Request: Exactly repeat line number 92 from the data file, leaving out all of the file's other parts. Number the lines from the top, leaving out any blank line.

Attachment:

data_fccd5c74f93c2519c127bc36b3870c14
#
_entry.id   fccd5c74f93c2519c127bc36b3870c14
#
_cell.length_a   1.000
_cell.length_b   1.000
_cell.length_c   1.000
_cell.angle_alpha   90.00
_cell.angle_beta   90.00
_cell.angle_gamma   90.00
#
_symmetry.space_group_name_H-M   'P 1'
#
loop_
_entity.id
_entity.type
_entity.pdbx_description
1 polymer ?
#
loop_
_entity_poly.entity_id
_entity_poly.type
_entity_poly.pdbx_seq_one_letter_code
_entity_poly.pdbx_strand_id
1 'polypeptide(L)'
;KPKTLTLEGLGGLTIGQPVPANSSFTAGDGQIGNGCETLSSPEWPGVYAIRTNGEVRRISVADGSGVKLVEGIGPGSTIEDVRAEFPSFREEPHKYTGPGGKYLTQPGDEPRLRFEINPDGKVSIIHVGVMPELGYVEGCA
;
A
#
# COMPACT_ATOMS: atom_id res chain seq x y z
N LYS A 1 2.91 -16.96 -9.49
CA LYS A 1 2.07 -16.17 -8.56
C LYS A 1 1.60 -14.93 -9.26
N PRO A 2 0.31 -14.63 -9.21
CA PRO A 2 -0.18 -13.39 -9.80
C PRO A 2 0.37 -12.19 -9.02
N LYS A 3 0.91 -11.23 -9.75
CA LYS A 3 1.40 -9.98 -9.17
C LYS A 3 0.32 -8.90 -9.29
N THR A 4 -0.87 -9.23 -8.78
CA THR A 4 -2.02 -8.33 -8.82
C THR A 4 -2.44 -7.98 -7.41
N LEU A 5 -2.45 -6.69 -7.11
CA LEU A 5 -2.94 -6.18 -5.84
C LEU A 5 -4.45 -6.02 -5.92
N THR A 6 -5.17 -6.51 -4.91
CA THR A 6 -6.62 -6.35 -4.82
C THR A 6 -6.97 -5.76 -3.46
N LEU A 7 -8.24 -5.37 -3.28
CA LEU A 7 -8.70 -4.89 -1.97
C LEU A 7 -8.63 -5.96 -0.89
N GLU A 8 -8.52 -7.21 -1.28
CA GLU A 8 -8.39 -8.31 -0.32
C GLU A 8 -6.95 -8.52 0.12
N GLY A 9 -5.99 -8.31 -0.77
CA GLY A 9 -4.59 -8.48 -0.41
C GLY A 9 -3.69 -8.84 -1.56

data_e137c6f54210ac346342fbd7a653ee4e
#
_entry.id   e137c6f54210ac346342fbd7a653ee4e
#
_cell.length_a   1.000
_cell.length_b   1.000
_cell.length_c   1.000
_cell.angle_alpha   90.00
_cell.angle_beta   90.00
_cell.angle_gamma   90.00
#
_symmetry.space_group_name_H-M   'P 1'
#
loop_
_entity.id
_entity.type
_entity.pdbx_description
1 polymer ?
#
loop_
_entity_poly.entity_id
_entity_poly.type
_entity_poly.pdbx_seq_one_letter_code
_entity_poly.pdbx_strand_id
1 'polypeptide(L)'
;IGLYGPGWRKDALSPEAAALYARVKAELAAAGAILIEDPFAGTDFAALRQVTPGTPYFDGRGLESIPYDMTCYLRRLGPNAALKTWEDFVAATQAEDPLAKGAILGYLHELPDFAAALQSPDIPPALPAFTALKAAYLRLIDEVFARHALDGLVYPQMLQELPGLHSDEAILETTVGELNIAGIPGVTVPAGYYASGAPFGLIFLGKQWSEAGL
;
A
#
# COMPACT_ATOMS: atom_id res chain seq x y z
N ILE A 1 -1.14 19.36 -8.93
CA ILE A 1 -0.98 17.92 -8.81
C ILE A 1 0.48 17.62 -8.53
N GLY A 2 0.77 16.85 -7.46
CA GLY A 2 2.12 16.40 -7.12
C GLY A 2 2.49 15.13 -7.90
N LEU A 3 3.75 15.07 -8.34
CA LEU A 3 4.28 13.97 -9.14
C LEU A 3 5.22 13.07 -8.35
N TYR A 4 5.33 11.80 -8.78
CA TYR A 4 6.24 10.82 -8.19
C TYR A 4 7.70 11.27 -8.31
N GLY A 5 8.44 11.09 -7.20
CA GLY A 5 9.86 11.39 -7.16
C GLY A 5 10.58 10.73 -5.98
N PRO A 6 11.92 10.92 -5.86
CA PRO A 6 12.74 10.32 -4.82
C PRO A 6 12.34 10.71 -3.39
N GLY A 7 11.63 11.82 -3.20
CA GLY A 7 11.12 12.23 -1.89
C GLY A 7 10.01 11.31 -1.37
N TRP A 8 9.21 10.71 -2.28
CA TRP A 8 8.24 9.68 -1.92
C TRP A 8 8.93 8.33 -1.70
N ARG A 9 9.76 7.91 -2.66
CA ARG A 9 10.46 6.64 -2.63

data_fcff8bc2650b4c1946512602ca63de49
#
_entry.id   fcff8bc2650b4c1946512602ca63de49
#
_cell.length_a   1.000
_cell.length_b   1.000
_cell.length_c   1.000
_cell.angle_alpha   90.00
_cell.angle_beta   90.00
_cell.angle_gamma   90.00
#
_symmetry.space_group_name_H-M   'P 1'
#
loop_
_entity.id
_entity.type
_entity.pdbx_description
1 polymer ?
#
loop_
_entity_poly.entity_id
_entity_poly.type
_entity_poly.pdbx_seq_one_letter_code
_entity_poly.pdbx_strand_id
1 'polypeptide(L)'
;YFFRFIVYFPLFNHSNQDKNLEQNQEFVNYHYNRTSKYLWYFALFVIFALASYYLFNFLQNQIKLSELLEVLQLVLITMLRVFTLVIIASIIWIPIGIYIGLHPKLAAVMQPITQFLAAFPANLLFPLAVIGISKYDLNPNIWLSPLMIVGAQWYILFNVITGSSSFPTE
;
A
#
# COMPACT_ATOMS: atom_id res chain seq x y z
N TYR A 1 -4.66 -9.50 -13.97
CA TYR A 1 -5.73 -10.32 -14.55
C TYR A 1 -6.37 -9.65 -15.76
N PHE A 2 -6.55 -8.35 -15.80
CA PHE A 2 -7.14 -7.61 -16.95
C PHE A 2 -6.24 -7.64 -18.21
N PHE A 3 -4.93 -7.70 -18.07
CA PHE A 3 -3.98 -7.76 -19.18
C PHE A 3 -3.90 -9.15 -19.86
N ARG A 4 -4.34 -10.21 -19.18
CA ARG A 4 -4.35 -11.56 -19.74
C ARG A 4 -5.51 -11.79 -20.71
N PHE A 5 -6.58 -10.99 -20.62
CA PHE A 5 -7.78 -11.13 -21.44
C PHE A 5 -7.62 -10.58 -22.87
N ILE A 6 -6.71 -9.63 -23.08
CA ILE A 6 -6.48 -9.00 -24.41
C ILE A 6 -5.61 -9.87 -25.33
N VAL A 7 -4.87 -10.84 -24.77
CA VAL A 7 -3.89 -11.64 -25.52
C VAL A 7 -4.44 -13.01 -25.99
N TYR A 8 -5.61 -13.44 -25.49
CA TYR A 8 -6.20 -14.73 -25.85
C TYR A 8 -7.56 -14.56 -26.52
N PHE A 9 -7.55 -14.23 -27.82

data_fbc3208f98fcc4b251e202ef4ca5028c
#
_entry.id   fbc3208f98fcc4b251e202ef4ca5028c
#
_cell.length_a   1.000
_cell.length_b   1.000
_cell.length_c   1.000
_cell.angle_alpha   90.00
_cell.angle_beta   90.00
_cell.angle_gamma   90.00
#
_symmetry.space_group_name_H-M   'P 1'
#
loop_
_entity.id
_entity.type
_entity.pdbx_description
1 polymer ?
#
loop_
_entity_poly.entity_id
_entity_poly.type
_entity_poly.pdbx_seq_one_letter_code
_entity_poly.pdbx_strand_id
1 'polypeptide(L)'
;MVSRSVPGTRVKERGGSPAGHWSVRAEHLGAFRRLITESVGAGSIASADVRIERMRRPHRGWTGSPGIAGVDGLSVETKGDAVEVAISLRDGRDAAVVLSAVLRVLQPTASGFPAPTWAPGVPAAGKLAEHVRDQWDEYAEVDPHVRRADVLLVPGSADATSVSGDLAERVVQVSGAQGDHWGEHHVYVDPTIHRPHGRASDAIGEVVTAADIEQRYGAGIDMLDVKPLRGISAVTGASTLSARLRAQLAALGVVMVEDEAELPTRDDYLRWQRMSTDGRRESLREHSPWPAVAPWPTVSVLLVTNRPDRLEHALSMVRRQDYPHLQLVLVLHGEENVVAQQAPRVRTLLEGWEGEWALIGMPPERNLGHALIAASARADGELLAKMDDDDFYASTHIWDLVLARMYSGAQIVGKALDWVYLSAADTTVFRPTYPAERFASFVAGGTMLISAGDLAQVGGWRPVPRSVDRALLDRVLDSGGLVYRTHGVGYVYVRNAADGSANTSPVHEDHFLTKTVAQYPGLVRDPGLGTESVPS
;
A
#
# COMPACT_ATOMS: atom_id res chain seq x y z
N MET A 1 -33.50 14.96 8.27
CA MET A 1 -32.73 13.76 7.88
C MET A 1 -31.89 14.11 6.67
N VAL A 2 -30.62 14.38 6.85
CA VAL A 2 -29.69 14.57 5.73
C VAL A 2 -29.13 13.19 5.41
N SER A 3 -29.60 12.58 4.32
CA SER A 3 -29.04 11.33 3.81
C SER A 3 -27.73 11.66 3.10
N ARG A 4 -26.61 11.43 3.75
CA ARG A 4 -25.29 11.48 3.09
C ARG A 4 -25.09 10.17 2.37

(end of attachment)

CA GLY A 2 2.12 16.40 -7.12